Look at how Runtime.getRuntime().exec() passes the String command to the ProcessBuilder. It uses a tokenizer and explodes the command into individual tokens, then invokes exec(String[] cmdarray, ......) which constructs a ProcessBuilder.

If you construct the ProcessBuilder with an array of strings instead of a single one, you'll get to the same result.

The ProcessBuilder constructor takes a String... vararg, so passing the whole command as a single String has the same effect as invoking that command in quotes in a terminal:

shell$ "command with args"

Yes there is a difference.

  • The Runtime.exec(String) method takes a single command string that it splits into a command and a sequence of arguments.

  • The ProcessBuilder constructor takes a (varargs) array of strings. The first string is the command name and the rest of them are the arguments.

So what you are telling ProcessBuilder to do is to execute a "command" whose name has spaces and other junk in it. Of course, the operating system can't find a command with that name, and the command execution fails.

There are no difference between ProcessBuilder.start() and Runtime.exec() because implementation of Runtime.exec() is:

public Process exec(String command) throws IOException {
    return exec(command, null, null);
}

public Process exec(String command, String[] envp, File dir)
    throws IOException {
    if (command.length() == 0)
        throw new IllegalArgumentException("Empty command");

    StringTokenizer st = new StringTokenizer(command);
    String[] cmdarray = new String[st.countTokens()];
    for (int i = 0; st.hasMoreTokens(); i++)
        cmdarray[i] = st.nextToken();
    return exec(cmdarray, envp, dir);
}

public Process exec(String[] cmdarray, String[] envp, File dir)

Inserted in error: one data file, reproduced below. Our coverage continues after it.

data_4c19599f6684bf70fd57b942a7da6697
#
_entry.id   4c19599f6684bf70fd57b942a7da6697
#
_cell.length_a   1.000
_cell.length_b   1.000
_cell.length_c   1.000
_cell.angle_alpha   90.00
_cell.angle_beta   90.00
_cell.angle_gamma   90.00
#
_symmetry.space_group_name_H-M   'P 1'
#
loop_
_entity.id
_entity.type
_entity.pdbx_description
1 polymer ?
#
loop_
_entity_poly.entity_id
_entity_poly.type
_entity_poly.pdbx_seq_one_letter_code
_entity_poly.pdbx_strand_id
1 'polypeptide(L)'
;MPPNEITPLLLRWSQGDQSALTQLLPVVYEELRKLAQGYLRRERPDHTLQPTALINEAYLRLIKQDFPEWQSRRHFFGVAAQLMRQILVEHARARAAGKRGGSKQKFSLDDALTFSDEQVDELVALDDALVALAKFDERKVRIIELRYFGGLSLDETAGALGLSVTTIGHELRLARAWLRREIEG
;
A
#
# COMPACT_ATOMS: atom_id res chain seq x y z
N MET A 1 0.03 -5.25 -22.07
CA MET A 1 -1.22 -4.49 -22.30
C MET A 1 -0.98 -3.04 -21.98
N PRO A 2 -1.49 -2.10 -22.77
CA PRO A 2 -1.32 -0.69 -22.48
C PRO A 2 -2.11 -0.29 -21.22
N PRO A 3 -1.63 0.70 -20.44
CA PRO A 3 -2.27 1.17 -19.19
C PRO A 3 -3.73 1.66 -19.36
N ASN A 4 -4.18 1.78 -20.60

throws IOException {
    return new ProcessBuilder(cmdarray)
        .environment(envp)
        .directory(dir)
        .start();
}

So code:

List<String> list = new ArrayList<>();
new StringTokenizer(command)
.asIterator()
.forEachRemaining(str -> list.add((String) str));
new ProcessBuilder(String[])list.toArray())
            .environment(envp)
            .directory(dir)
            .start();

should be the same as:

Runtime.exec(command)

Thanks dave_thompson_085 for comment

  • 1
    But the Q doesn't call that method. It (indirectly) calls public Process exec(String command, String[] envp, File dir) -- String NOT String[] -- which calls StringTokenizer and puts the tokens in an array which is then passed (indirectly) to ProcessBuilder, which IS a difference as correctly stated by the three answers from 7 years ago. – dave_thompson_085 Jan 16 at 21:24
  • It does not matter how old the question is. But i try to fix answer. – Eugene Lopatkin Jan 17 at 10:49
  • I can not set the environment for ProcessBuilder. I can only get the environment... – ilke Muhtaroglu Nov 5 at 10:22
  • see docs.oracle.com/javase/7/docs/api/java/lang/… to set environment after getting them via environment method... – ilke Muhtaroglu Nov 5 at 10:37
  • If you look more carefully you could see that environment by default is null. – Eugene Lopatkin Nov 5 at 10:56